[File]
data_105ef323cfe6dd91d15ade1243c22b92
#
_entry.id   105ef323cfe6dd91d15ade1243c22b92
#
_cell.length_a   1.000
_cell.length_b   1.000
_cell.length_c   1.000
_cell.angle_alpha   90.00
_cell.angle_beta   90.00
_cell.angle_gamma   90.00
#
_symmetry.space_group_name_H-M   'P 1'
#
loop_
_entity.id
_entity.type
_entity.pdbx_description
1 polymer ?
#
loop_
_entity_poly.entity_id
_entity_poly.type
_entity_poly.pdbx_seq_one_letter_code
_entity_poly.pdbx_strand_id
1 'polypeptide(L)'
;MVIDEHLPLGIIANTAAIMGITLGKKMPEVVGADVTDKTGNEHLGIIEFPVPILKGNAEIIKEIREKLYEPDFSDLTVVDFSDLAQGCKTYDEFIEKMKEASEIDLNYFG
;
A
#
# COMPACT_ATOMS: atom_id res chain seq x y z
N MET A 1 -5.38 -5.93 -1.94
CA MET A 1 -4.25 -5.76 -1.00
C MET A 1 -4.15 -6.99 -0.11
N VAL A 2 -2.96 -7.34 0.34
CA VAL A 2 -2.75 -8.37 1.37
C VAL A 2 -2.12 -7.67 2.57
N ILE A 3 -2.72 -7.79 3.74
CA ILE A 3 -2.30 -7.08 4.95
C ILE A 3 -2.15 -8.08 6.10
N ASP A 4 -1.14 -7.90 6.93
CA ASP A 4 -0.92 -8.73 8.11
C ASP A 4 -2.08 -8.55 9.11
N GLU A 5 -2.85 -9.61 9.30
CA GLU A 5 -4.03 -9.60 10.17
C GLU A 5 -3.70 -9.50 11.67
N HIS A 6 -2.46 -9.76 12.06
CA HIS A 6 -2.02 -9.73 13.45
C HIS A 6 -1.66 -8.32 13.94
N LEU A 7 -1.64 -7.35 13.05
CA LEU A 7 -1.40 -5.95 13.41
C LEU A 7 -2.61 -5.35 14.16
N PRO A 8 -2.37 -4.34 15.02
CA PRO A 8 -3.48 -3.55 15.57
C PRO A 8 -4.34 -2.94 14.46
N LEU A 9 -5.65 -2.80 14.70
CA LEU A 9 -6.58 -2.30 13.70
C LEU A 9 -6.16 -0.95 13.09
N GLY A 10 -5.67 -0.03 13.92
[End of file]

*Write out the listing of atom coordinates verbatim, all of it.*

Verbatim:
data_105ef323cfe6dd91d15ade1243c22b92
#
_entry.id   105ef323cfe6dd91d15ade1243c22b92
#
_cell.length_a   1.000
_cell.length_b   1.000
_cell.length_c   1.000
_cell.angle_alpha   90.00
_cell.angle_beta   90.00
_cell.angle_gamma   90.00
#
_symmetry.space_group_name_H-M   'P 1'
#
loop_
_entity.id
_entity.type
_entity.pdbx_description
1 polymer ?
#
loop_
_entity_poly.entity_id
_entity_poly.type
_entity_poly.pdbx_seq_one_letter_code
_entity_poly.pdbx_strand_id
1 'polypeptide(L)'
;MVIDEHLPLGIIANTAAIMGITLGKKMPEVVGADVTDKTGNEHLGIIEFPVPILKGNAEIIKEIREKLYEPDFSDLTVVDFSDLAQGCKTYDEFIEKMKEASEIDLNYFG
;
A
#
# COMPACT_ATOMS: atom_id res chain seq x y z
N MET A 1 -5.38 -5.93 -1.94
CA MET A 1 -4.25 -5.76 -1.00
C MET A 1 -4.15 -6.99 -0.11
N VAL A 2 -2.96 -7.34 0.34
CA VAL A 2 -2.75 -8.37 1.37
C VAL A 2 -2.12 -7.67 2.57
N ILE A 3 -2.72 -7.79 3.74
CA ILE A 3 -2.30 -7.08 4.95
C ILE A 3 -2.15 -8.08 6.10
N ASP A 4 -1.14 -7.90 6.93
CA ASP A 4 -0.92 -8.73 8.11
C ASP A 4 -2.08 -8.55 9.11
N GLU A 5 -2.85 -9.61 9.30
CA GLU A 5 -4.03 -9.60 10.17
C GLU A 5 -3.70 -9.50 11.67
N HIS A 6 -2.46 -9.76 12.06
CA HIS A 6 -2.02 -9.73 13.45
C HIS A 6 -1.66 -8.32 13.94
N LEU A 7 -1.64 -7.35 13.05
CA LEU A 7 -1.40 -5.95 13.41
C LEU A 7 -2.61 -5.35 14.16
N PRO A 8 -2.37 -4.34 15.02
CA PRO A 8 -3.48 -3.55 15.57
C PRO A 8 -4.34 -2.94 14.46
N LEU A 9 -5.65 -2.80 14.70
CA LEU A 9 -6.58 -2.30 13.70
C LEU A 9 -6.16 -0.95 13.09
N GLY A 10 -5.67 -0.03 13.92